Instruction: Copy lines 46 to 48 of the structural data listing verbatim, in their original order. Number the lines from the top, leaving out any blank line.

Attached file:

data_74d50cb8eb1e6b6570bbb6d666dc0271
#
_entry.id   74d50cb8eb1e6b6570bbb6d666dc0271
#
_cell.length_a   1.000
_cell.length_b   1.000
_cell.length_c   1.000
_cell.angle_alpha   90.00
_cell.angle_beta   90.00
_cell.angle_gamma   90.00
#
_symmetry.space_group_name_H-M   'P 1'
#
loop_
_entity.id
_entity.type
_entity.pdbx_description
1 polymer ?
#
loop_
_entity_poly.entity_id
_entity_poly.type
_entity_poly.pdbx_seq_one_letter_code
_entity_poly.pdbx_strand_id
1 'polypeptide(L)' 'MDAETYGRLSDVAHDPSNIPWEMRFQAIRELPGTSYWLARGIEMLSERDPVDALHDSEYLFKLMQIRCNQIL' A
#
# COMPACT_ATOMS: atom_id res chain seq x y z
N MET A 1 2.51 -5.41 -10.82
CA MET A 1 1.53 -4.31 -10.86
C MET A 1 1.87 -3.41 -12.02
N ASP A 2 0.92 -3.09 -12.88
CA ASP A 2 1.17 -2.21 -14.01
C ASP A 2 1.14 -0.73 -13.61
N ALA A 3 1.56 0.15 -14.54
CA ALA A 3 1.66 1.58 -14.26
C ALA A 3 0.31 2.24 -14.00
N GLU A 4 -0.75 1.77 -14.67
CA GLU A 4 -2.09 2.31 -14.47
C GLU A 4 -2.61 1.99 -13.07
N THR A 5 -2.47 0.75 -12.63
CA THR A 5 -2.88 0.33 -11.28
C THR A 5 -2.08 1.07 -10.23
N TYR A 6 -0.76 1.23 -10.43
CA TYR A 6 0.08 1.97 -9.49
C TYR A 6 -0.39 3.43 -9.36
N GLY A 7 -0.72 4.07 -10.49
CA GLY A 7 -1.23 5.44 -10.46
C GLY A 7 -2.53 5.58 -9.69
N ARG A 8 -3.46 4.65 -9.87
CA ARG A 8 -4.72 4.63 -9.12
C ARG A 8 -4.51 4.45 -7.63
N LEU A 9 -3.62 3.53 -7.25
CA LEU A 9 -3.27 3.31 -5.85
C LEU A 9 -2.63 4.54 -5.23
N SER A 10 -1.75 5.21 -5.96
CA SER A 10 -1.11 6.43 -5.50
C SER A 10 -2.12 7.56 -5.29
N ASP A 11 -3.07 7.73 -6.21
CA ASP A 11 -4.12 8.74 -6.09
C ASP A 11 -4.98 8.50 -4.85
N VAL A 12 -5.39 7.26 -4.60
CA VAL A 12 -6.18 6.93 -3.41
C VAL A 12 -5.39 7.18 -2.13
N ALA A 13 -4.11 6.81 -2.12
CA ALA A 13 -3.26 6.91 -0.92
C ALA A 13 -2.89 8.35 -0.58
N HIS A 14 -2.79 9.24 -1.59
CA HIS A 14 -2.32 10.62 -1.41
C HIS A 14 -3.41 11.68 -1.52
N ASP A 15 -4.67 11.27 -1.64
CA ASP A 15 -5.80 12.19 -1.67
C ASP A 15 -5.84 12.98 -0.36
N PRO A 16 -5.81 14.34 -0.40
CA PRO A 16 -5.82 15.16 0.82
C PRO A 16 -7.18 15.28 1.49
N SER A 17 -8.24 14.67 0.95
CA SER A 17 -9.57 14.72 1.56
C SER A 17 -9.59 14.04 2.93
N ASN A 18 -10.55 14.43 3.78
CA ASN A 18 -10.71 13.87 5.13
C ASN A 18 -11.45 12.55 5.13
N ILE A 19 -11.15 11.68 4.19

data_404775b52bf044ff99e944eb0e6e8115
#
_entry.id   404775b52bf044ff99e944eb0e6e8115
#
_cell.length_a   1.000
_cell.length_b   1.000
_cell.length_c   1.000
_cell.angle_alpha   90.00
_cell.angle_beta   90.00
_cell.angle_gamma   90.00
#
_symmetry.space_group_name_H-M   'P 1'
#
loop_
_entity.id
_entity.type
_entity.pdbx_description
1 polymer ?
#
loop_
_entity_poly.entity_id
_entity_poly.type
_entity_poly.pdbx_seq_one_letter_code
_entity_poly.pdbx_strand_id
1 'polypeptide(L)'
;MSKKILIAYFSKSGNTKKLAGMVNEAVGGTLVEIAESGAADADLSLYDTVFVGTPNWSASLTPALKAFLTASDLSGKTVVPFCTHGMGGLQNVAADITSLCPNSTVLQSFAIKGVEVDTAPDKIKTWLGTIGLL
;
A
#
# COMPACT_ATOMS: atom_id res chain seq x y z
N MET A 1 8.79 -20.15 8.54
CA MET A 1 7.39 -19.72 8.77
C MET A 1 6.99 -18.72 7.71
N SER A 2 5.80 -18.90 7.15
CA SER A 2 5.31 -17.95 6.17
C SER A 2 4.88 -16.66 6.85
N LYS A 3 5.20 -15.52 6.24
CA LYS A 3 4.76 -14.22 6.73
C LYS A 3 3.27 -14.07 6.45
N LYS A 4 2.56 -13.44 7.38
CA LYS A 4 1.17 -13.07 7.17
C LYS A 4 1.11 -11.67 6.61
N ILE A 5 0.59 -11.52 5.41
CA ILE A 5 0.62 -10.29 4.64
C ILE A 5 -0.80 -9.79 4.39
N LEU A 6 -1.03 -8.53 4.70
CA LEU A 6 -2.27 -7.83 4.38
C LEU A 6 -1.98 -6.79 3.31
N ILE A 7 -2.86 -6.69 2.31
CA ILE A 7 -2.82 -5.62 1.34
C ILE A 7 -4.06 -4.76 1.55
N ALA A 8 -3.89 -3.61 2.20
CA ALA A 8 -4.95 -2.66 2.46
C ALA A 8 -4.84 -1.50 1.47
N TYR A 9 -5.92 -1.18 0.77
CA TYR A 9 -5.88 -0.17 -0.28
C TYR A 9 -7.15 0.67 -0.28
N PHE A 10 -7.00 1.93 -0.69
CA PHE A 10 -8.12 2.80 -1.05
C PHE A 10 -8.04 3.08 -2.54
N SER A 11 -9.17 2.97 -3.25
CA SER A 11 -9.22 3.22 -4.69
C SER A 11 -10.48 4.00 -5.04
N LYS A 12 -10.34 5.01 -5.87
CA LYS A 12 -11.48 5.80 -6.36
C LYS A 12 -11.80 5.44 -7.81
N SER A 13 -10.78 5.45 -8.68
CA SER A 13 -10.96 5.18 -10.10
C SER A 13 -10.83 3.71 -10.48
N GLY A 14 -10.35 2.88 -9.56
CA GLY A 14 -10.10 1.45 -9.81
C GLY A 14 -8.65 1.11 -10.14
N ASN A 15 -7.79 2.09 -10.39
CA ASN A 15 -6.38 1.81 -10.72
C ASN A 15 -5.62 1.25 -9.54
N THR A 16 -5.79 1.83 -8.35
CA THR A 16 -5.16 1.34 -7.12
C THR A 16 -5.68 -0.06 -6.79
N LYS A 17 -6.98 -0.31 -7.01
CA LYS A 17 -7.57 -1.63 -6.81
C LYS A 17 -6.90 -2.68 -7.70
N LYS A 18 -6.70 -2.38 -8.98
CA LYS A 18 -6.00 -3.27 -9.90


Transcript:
N GLY A 7 -0.72 4.07 -10.49
CA GLY A 7 -1.23 5.44 -10.46
C GLY A 7 -2.53 5.58 -9.69